Battle of Naya Chor
Pakistan’s Naya Chor, opposite the Barmer Sector in Rajasthan, was the Sector Headquarters of the Pak Command, and the key node, defending deeper penetration into Sindh.
Tasked with the capture of areas upto Naya Chor, on the night of December 4/5, 1971, India’s 11 Infantry Division launched a three-pronged offensive, the main thrust being the Munabao-Parbat Ali-Naya Chor axis. IAF carried out airstrikes on the evening of December 4, to facilitate the task. By the night of December 12/13, 1971, Indian forces had penetrated more than 80 km into enemy territory, and in a particularly daring offensive, captured Parbat Ali—a fortified and formidable defensive position. Three successive counterattacks by Pakistan were beaten back, leaving 57 Pakistani soldiers dead and 35 POWs.
Pakistan was compelled to reinforce the Naya Chor sector, with reserves diverted from sectors opposite the Western Command. Challenges of desert mobility and the declaration of ceasefire three days later stopped the offensive at Parche Ji Vari, short of Naya Chor.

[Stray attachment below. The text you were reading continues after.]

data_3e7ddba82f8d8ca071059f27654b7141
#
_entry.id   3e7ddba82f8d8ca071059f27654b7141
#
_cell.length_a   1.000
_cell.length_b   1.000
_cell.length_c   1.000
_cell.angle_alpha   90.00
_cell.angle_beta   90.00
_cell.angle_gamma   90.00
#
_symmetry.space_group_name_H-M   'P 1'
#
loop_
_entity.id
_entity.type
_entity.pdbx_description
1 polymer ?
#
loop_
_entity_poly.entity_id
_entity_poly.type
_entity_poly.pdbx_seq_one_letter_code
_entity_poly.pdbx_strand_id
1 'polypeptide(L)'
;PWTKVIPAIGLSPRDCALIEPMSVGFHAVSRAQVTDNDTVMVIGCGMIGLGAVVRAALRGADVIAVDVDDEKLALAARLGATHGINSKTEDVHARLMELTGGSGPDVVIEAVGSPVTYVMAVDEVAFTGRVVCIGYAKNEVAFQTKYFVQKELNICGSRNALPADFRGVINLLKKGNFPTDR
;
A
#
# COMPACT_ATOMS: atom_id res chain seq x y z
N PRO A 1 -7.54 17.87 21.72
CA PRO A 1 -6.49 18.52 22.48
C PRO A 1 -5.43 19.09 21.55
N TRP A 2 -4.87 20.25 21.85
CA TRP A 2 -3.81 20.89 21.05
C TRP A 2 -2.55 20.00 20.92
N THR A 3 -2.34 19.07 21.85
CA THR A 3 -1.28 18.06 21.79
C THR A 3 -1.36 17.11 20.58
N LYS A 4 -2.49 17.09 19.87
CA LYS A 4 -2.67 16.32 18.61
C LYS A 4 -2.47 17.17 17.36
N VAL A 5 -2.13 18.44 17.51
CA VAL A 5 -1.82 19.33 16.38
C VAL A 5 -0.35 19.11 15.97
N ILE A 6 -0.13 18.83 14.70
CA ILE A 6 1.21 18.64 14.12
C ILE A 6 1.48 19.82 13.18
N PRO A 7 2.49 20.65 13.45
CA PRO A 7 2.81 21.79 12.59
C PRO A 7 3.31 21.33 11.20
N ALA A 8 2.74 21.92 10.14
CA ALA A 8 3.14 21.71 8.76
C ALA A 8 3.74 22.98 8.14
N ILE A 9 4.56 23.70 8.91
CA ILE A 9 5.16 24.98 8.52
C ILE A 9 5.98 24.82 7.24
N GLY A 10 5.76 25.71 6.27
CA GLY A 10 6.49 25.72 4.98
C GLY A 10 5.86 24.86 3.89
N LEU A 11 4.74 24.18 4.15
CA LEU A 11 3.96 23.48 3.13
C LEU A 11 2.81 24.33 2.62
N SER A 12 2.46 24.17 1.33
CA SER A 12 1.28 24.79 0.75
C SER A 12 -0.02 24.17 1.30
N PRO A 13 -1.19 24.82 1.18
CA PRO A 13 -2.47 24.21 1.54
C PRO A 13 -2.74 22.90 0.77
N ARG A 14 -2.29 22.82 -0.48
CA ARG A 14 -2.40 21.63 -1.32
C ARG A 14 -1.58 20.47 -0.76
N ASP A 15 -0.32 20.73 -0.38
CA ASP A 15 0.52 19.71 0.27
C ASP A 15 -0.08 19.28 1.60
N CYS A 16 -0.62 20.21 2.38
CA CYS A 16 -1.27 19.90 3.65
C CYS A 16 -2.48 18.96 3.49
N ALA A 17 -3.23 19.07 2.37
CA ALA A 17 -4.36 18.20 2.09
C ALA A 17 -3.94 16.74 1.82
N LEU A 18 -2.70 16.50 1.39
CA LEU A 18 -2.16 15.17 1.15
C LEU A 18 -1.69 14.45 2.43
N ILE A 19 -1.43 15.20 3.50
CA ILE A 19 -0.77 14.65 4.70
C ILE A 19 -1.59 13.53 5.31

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Battle of Fazilka
Fazilka was vulnerable to multiple Pakistani attacks—through the Pakistani enclaves south of the river Sutlej, through Jalalabad in the north, and through Sulemanki bridgehead in the west. India had covered all these approaches through a fortified, anti-tank obstacle—the Sabuna Distributary. The dilemma on whether to have the weight of the defences close to the international boundary ‘to prevent loss of territory’, or defend Fazilka in strength, persisted even as battle was joined.
On December 3, 1971, Pakistan, charged...